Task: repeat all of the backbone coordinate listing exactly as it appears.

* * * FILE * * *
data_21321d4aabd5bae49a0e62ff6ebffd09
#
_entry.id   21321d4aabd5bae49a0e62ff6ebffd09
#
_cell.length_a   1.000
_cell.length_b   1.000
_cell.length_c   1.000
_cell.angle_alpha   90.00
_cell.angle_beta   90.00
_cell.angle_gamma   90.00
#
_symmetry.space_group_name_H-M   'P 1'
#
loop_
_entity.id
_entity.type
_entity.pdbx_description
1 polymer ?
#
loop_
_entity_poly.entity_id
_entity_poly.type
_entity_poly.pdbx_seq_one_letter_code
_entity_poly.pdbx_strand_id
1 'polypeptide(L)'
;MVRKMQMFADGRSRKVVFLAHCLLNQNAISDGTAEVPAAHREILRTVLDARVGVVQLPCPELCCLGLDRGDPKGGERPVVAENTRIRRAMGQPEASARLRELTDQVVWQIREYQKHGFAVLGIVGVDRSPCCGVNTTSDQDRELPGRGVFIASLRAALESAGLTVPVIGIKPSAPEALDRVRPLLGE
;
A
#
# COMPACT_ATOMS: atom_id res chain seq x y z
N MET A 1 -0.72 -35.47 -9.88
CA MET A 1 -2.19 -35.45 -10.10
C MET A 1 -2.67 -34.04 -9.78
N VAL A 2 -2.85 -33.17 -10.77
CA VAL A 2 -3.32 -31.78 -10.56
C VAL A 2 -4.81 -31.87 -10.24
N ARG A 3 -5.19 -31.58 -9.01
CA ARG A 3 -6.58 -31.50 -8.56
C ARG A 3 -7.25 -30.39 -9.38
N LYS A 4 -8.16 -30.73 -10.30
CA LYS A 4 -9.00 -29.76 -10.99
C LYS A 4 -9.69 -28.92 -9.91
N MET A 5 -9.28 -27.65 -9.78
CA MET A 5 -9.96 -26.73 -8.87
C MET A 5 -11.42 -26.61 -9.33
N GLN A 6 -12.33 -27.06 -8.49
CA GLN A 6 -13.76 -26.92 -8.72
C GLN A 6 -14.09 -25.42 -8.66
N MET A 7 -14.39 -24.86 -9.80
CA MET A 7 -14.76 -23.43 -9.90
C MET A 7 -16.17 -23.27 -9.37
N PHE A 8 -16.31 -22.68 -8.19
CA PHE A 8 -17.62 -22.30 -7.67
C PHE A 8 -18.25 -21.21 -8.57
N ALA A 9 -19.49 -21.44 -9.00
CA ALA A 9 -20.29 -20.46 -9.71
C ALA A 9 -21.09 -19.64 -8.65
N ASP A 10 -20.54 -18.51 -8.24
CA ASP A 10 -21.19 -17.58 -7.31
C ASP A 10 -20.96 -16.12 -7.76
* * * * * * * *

data_21321d4aabd5bae49a0e62ff6ebffd09
#
_entry.id   21321d4aabd5bae49a0e62ff6ebffd09
#
_cell.length_a   1.000
_cell.length_b   1.000
_cell.length_c   1.000
_cell.angle_alpha   90.00
_cell.angle_beta   90.00
_cell.angle_gamma   90.00
#
_symmetry.space_group_name_H-M   'P 1'
#
loop_
_entity.id
_entity.type
_entity.pdbx_description
1 polymer ?
#
loop_
_entity_poly.entity_id
_entity_poly.type
_entity_poly.pdbx_seq_one_letter_code
_entity_poly.pdbx_strand_id
1 'polypeptide(L)'
;MVRKMQMFADGRSRKVVFLAHCLLNQNAISDGTAEVPAAHREILRTVLDARVGVVQLPCPELCCLGLDRGDPKGGERPVVAENTRIRRAMGQPEASARLRELTDQVVWQIREYQKHGFAVLGIVGVDRSPCCGVNTTSDQDRELPGRGVFIASLRAALESAGLTVPVIGIKPSAPEALDRVRPLLGE
;
A
#
# COMPACT_ATOMS: atom_id res chain seq x y z
N MET A 1 -0.72 -35.47 -9.88
CA MET A 1 -2.19 -35.45 -10.10
C MET A 1 -2.67 -34.04 -9.78
N VAL A 2 -2.85 -33.17 -10.77
CA VAL A 2 -3.32 -31.78 -10.56
C VAL A 2 -4.81 -31.87 -10.24
N ARG A 3 -5.19 -31.58 -9.01
CA ARG A 3 -6.58 -31.50 -8.56
C ARG A 3 -7.25 -30.39 -9.38
N LYS A 4 -8.16 -30.73 -10.30
CA LYS A 4 -9.00 -29.76 -10.99
C LYS A 4 -9.69 -28.92 -9.91
N MET A 5 -9.28 -27.65 -9.78
CA MET A 5 -9.96 -26.73 -8.87
C MET A 5 -11.42 -26.61 -9.33
N GLN A 6 -12.33 -27.06 -8.49
CA GLN A 6 -13.76 -26.92 -8.72
C GLN A 6 -14.09 -25.42 -8.66
N MET A 7 -14.39 -24.86 -9.80
CA MET A 7 -14.76 -23.43 -9.90
C MET A 7 -16.17 -23.27 -9.37
N PHE A 8 -16.31 -22.68 -8.19
CA PHE A 8 -17.62 -22.30 -7.67
C PHE A 8 -18.25 -21.21 -8.57
N ALA A 9 -19.49 -21.44 -9.00
CA ALA A 9 -20.29 -20.46 -9.71
C ALA A 9 -21.09 -19.64 -8.65
N ASP A 10 -20.54 -18.51 -8.24
CA ASP A 10 -21.19 -17.58 -7.31
C ASP A 10 -20.96 -16.12 -7.76